Even though ski socks should always be more on the thinner side, there are still variations in thickness that might pertain to your style, preference, or comfort levels. Lightweight ski socks are the most common type out there. Most of the options listed below fall into the lightweight category, meaning they are thin in a way that still offers warmth and comfort.

If you are a backcountry skier or someone who cares about ski performance, check out ultralight ski sock options. Those have less material in the design. While that makes them a bit colder than more traditional options, it also saves you a few ounces and keeps you zipping around the backcountry at top speed.

Extremely thick socks, while warm, are quite rare. Some people still like their feel, but with modern advancements there is no reason to get something so bulky.

Reinforced Areas

You also want reinforced material built into your sock’s design. A lot of socks have extra material in the shin, heel, and toe. That can go a long way towards durability, which is important for skiers who spend a lot of time riding around. Extra material can also provide additional padding to make your skiing time much more comfortable.

A little extra material built into the socks can also provide added warmth and a better fit within your ski boot. You don’t need socks that have reinforced areas to ski, but you might find that it helps.

Fit

Fit is another factor that affects comfort and performance. You want your sock to sit snugly on your foot. There should not be any areas of the sock that bunch up when you try to put your boot on. In addition, your sock should not shift at all while you move around.

Some people like tight-fitting ski socks, which is why compression style socks exist. The items are a bit tighter in a way that squeezes your feet and calves. That can increase blood flow which is said to have an impact on performance and warmth. I personally don’t notice a difference with compression socks, but some people really love them.

Best Ski Socks: Our Picks for 2020

1. Best Overall Ski Socks – Smartwool PhD Ski Sock


For a great all-around ski sock, check out the Smartwool PhD Ski Sock. Smartwool is a great brand that makes quality wool-based outdoor products, and their ski socks have been my personal favorite for years. These socks are thin and lightweight, allowing them to perfectly fit inside of a ski boot, but they also offer great warmth. They are a great blend of comfort and functionality.

The PhD ski socks feature a virtually seamless toe design that makes for a very comfortable fit, while a 4-degree fit system makes the ankle feel nice and flexible. The socks are made out of a 63 percent merino wool, 35 percent nylon, and 2 percent Elastane blend. That gives them plenty of warmth in addition to durability and flex. They are easy to wash and will last for several seasons thanks to Indestructawool technology built into the design.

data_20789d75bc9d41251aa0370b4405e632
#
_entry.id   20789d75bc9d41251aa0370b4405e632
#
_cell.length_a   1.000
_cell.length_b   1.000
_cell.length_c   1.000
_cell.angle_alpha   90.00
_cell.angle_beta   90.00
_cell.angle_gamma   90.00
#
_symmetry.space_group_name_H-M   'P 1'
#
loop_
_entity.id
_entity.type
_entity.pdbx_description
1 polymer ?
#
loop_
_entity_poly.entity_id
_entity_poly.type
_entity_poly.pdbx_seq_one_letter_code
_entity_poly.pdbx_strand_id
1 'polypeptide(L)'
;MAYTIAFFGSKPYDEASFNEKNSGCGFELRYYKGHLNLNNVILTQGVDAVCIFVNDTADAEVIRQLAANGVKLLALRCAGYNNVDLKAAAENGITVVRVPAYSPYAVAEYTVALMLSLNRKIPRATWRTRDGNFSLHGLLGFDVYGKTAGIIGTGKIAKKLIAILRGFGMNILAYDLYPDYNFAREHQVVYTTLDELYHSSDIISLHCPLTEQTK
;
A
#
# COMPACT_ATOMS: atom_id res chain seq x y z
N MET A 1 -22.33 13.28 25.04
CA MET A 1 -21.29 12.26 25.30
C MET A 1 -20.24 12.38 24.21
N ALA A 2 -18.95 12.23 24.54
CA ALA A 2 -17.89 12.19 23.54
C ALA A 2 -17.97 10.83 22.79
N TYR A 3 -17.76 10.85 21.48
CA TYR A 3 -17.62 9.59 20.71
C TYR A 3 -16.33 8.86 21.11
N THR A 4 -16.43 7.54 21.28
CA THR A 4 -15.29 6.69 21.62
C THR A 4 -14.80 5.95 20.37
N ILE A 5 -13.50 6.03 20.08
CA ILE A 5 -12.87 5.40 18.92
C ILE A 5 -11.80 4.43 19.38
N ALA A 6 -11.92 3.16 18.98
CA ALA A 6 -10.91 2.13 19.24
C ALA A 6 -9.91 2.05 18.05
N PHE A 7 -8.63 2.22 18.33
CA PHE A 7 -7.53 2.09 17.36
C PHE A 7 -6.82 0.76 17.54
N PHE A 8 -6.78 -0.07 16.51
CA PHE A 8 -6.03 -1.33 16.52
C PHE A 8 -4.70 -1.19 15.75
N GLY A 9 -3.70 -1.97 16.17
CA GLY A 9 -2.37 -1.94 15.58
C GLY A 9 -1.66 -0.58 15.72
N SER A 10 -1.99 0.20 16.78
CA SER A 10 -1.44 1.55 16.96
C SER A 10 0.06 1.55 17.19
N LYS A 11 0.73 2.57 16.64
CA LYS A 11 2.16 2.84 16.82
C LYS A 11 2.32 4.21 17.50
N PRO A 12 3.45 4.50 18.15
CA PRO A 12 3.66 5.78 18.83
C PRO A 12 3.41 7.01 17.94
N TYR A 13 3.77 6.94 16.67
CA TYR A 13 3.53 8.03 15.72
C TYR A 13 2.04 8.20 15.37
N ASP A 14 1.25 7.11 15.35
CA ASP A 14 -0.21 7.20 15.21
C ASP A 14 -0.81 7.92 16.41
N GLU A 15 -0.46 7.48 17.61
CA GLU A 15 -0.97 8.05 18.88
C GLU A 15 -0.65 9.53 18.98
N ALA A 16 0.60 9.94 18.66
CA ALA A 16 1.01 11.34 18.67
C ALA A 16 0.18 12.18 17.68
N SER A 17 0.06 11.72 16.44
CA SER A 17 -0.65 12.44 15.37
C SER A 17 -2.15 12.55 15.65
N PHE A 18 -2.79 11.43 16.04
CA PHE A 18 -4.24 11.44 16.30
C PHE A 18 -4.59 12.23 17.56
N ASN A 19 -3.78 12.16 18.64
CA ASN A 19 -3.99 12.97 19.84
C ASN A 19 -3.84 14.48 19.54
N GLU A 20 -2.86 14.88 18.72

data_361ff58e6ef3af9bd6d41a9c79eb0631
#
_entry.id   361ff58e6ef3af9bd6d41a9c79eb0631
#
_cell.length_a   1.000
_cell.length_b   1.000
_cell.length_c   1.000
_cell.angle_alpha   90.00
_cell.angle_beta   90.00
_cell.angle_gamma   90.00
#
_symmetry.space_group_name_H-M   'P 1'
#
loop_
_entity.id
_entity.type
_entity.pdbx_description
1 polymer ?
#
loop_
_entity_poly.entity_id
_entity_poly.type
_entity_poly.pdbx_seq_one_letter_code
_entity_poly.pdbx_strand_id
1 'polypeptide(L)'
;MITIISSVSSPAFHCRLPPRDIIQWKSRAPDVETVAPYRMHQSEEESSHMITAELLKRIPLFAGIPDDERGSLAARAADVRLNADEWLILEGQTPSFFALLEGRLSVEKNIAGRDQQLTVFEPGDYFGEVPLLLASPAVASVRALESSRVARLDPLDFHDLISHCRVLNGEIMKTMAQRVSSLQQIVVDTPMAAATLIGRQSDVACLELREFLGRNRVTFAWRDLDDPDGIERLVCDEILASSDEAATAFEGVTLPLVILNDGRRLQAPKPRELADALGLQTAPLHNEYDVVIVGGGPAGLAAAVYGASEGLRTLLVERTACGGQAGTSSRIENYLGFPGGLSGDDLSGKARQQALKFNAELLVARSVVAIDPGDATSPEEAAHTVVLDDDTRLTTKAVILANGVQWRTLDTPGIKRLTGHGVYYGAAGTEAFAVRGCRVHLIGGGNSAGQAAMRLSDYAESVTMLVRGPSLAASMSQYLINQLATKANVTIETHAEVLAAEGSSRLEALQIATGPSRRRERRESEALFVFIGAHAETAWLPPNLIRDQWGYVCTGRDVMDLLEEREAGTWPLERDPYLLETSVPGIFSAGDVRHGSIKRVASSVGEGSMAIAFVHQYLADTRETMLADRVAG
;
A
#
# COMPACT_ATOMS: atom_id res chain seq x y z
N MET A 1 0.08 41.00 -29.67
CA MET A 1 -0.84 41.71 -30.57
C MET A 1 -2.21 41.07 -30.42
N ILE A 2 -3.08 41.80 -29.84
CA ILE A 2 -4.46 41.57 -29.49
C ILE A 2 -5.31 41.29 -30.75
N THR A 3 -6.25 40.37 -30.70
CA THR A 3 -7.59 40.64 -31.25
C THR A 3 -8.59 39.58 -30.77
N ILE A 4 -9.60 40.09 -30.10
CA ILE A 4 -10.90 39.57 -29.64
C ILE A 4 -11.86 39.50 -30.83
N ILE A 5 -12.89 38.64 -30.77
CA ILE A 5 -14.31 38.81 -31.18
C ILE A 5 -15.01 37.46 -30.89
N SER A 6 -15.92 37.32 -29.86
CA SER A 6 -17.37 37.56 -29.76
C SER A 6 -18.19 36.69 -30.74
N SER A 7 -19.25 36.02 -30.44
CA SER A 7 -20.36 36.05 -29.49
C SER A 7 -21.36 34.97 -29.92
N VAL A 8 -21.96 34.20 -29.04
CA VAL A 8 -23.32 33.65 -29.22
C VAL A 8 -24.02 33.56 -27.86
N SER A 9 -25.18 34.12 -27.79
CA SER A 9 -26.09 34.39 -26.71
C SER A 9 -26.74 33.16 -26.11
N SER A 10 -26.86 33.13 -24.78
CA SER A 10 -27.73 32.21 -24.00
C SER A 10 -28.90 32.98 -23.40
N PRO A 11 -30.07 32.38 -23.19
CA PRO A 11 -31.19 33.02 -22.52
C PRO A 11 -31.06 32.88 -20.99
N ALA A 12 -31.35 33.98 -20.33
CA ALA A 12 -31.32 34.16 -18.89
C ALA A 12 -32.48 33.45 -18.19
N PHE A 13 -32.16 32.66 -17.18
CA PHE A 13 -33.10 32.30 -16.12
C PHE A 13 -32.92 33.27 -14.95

Pros:

  • Great overall ski sock
  • Merino wool blend
  • Comfortable
  • Lightweight
  • Flexible
  • Great fit

Cons:

  • Not many, this is a quality sock
  • Merino socks are more expensive

>> Check Price on Amazon <<

2. Le Bent Le Sock Ski Light


The Le Bent Le Sock Ski Light is another great all-around option. Le Bent is a company started by two Australians who spent many years skiing in Austria and France before they decided to create a sock that could hold up to both skiing and travel. That led to the Le Sock, which is now one of the most popular designs on Earth.

These socks are made of a custom blend of 48 percent rayon from bamboo, 20 percent merino wool, 30 percent nylon, and 2 percent elastane. This makes for a comfortable sock that’s also affordable and warm. The socks are extremely durable and built to withstand the rigors of skiing anywhere in the world. They are antimicrobial and moisture-wicking as well.

Pros:

  • Comfortable
  • Warm
  • Merino wool blend
  • Anti-microbial
  • Moisture-wicking
  • Affordable

Cons:

  • On the thinner side
  • Can be cold for people with sensitive feet

>> Check Price on Amazon <<

3. Best Budget Ski Socks – Unigear Ski Socks


If you want a cheaper ski sock that still holds up to the elements, take a look at the Unigear Ski Socks. These cheap items are perfect for skiers who like to buy multiple pairs. They also make great gifts thanks to their classic look and feel. While they are not the highest-performance option, they will hold up well for a season or two.

The socks are made with a merino wool and acrylic blend that will keep your toes and feet warm on the slopes. They are also very breathable as a result of their 3-mesh ventilation that allows extra heat to escape your feet when you work up a sweat on warmer days. They also feature added material in the shin, heel, and toe for extra comfort and cushion.